Worrying about whether you’ve been infected with HIV can drive you nuts. All that stress is bad for your health..
There’s always a chance you’ll test negative and all your worrying was a waste. There are tons of misconceptions about how HIV gets transmitted. Some people who think they have been exposed have nothing to fear.
Let’s hope that’s true, but let’s also be realistic. If you’ve ever had unprotected sex (and who hasn’t?), there’s a chance you could be infected.
If that’s the case, you most definitely need to get tested and find out for sure. Here’s why:
Facing your fears helps you defeat them
People put off getting tested because they’re afraid. It’s a sensible fear, because HIV is a serious health threat — but only if you do nothing about it.
The questions race through your mind: What will my parents think? How will my brothers and sisters react? Will I ever have sex again? Will my friends ever talk to me again? Why was I so careless?
These questions might stay bouncing around in your head if you don’t know your HIV status. Once you know, you’ll be equipped to deal with them once and for all.
It’s impossible to predict how people will react if they learn you have HIV. The only people who have to know are the ones you could infect (or may have infected already, and they can be told anonymously).
As for everybody else, it’s none of their business unless you want it to be.
So, the main challenge is looking your fear in the face and saying “okay, it’s bad enough to be afraid, but it’s even worse not knowing.” Knowledge is power. No matter the result, there are options available to help ensure you remain in good health.
What about HIV stigma?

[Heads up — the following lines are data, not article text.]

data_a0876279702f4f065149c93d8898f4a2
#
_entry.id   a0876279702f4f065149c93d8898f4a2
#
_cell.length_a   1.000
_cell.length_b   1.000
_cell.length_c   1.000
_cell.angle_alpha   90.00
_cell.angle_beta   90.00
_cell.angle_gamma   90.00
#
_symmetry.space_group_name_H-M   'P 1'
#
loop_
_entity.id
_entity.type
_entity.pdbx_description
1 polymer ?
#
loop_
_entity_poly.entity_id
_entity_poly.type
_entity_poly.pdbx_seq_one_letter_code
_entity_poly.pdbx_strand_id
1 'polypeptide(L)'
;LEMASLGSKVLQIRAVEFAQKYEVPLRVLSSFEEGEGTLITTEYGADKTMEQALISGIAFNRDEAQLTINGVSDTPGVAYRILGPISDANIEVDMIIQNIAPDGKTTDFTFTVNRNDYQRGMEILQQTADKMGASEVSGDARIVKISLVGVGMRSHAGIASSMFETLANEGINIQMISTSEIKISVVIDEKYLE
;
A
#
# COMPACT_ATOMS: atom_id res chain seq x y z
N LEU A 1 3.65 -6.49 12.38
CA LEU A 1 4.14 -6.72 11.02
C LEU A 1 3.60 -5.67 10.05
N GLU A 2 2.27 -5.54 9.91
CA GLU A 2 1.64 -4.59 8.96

You might not be able to keep your HIV status secret. You could tell a family member and hope they can keep a secret, and find out 24 hours later they’ve blabbed it to the whole world. HIV stigma is real. Some people don’t understand HIV and are fearful of what they don’t know. However, with the right education, you’d be surprised how quickly people come around.
People you’ve known all your life might start treating you like a stranger. But that’s not a sure thing. People who truly care for you will be there for you. The rest are not the kind of people you need in your life anyway, right?
Today’s HIV drugs are so effective that they can keep someone living with HIV just as healthy as someone who is HIV negative. In fact, if someone takes their HIV meds as prescribed by their doctor, they can even reduce the amount of HIV in their blood to the point of being undetectable. Undetectable = untransmittable.
Using a condom and taking meds everyday make it impossible to pass the virus to other people. People living with HIV need to tell their partner(s) about their status before they have sex. So this is useful to bring up in that conversation when things start heading towards the hot and heavy. Prep is a possibility too, as another barrier to keep HIV from transmitting to the negative partner(s).
But a lot of people just don’t know these facts. Their thinking is stuck in the 1980s and early 1990s, before powerful anti-retroviral drugs and PrEP came on the scene.
Whatever they think is all about them not knowing the facts about HIV. It’s not about you. They have no right to judge you.
One surprising (and amazing) fact about being HIV positive
If you learn that you’re HIV positive and get to know other people living with HIV, you’ll soon find out something you never expected:
A lot of people’s lives change for the better after they learn they have HIV.
This happens because they have to take direct action to save their own lives. Once they learn they can face their fears, get into a treatment program and do everything it takes to stop HIV, they realize something else:
They’re calling the shots in their life now.
That gives people a sense of confidence they may never have had before. They can set goals and get things done in ways they never imagined possible before their diagnosis.
Knowing you can change your life for the better is one of the most powerful things you can learn, and it’s true no matter what the result of your test may be.
But you’ll never find out if you don’t get tested.
Positive Peers is made possible through a U.S. Department of Health and Human Services Health Resources and Services Administration, HIV/AIDS Bureau Special Projects of National Significance (SPNS) Grant to The MetroHealth System. Click here for more information about the SPNS grant initiative.
Positive Peers is a private app for young people living with HIV. Learn how you can earn rewards for your participation.